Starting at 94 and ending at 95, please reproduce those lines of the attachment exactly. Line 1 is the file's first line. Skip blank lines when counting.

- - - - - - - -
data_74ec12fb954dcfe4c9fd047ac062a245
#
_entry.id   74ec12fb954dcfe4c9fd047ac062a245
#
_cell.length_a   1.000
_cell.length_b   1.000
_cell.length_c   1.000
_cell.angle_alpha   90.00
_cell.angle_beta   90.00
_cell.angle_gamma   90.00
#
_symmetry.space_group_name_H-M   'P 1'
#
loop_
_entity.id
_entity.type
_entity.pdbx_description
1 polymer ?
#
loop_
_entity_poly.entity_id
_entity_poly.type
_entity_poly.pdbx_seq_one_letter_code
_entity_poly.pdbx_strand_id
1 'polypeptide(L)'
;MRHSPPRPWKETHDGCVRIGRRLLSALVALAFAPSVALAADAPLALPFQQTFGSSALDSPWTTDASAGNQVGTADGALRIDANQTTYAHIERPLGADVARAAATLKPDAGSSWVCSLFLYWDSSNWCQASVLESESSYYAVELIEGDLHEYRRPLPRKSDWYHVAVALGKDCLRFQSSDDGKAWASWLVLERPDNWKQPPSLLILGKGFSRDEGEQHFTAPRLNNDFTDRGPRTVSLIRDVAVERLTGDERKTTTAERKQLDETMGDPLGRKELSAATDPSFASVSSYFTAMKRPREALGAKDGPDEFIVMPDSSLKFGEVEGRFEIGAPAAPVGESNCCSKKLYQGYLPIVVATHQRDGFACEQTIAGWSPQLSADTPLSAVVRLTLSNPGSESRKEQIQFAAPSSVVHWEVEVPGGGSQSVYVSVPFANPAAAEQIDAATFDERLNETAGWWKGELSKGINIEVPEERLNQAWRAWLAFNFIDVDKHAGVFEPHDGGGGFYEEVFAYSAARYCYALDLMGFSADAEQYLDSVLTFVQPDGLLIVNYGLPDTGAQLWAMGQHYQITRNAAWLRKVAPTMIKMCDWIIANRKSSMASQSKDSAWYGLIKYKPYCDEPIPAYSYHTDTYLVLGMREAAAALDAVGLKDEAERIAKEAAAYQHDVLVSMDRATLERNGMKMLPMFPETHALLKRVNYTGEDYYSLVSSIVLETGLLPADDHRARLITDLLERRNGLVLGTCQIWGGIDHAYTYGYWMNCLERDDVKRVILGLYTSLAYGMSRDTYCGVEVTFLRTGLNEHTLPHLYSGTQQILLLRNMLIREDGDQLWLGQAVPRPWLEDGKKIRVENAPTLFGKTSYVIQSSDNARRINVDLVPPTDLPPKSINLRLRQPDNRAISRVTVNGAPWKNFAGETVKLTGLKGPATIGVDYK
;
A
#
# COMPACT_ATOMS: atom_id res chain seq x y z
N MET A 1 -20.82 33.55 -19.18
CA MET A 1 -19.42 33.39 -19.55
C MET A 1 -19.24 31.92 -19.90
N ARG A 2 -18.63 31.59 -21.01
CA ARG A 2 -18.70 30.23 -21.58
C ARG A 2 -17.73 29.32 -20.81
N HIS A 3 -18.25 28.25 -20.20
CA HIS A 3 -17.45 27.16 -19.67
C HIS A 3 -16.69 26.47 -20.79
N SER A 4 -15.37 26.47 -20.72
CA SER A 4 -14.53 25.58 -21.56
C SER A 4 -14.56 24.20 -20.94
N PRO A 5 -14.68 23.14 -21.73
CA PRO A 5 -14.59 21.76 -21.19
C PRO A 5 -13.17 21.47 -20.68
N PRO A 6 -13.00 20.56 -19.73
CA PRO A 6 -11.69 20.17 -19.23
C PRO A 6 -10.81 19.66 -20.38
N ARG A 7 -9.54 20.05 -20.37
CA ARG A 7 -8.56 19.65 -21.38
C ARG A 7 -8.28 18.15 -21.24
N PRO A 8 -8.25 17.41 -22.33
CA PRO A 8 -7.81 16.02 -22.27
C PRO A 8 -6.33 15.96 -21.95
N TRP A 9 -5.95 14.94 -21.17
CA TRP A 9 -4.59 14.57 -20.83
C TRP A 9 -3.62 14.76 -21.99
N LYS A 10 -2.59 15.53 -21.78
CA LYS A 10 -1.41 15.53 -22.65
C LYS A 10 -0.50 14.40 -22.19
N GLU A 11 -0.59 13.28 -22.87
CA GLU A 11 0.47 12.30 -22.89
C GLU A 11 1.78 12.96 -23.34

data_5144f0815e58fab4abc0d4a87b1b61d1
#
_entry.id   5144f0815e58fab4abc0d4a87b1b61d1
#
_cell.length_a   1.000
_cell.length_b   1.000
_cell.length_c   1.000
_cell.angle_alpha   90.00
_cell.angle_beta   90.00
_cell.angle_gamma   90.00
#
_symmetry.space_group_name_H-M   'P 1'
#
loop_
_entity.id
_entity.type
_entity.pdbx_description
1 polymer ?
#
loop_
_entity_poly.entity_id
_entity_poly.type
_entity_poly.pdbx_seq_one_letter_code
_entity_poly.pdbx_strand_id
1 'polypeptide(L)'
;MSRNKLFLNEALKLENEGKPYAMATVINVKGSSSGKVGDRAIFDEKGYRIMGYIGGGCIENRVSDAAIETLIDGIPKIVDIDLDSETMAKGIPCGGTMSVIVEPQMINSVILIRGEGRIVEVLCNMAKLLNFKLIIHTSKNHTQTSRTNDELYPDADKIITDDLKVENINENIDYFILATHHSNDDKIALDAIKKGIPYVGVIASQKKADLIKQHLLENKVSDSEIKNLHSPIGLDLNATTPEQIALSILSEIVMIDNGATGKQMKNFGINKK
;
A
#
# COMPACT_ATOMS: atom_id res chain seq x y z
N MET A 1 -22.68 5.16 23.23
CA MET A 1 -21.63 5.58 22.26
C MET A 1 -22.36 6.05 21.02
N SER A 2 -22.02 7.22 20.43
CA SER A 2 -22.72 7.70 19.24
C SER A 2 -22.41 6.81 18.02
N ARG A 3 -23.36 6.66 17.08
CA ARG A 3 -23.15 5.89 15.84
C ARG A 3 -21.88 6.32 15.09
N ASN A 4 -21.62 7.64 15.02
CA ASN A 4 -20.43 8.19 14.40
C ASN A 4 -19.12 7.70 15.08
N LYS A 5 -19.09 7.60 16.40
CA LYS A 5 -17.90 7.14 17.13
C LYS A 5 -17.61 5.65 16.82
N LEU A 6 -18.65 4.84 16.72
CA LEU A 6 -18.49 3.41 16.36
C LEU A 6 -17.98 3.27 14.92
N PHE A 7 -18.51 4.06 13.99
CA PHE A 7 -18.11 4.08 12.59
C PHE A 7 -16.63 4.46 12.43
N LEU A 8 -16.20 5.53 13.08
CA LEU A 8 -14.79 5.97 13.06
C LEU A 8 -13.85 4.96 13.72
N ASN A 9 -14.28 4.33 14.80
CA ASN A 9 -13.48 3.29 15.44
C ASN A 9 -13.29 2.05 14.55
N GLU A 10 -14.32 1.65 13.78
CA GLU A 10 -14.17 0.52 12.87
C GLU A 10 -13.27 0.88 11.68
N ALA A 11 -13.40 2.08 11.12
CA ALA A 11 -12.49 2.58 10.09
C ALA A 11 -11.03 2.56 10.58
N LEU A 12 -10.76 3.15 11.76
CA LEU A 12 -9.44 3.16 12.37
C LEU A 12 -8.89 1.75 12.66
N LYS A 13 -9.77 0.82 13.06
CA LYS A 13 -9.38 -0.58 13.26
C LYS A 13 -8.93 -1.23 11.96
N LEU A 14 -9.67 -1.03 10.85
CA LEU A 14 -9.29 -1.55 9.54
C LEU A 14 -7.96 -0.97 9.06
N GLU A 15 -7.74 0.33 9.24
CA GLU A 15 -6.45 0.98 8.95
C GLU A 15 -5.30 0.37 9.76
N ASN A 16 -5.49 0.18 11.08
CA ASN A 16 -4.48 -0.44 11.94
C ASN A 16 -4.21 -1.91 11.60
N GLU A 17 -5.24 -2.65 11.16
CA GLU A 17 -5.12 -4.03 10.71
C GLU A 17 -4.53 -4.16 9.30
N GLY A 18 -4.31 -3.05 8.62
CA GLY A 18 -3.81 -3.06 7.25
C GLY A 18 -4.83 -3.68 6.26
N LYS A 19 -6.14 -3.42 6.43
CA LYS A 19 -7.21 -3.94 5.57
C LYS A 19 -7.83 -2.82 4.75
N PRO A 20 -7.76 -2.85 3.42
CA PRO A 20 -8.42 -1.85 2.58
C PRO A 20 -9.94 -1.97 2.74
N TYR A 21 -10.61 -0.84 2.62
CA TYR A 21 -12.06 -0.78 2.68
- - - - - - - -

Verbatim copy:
N MET A 1 -22.68 5.16 23.23
CA MET A 1 -21.63 5.58 22.26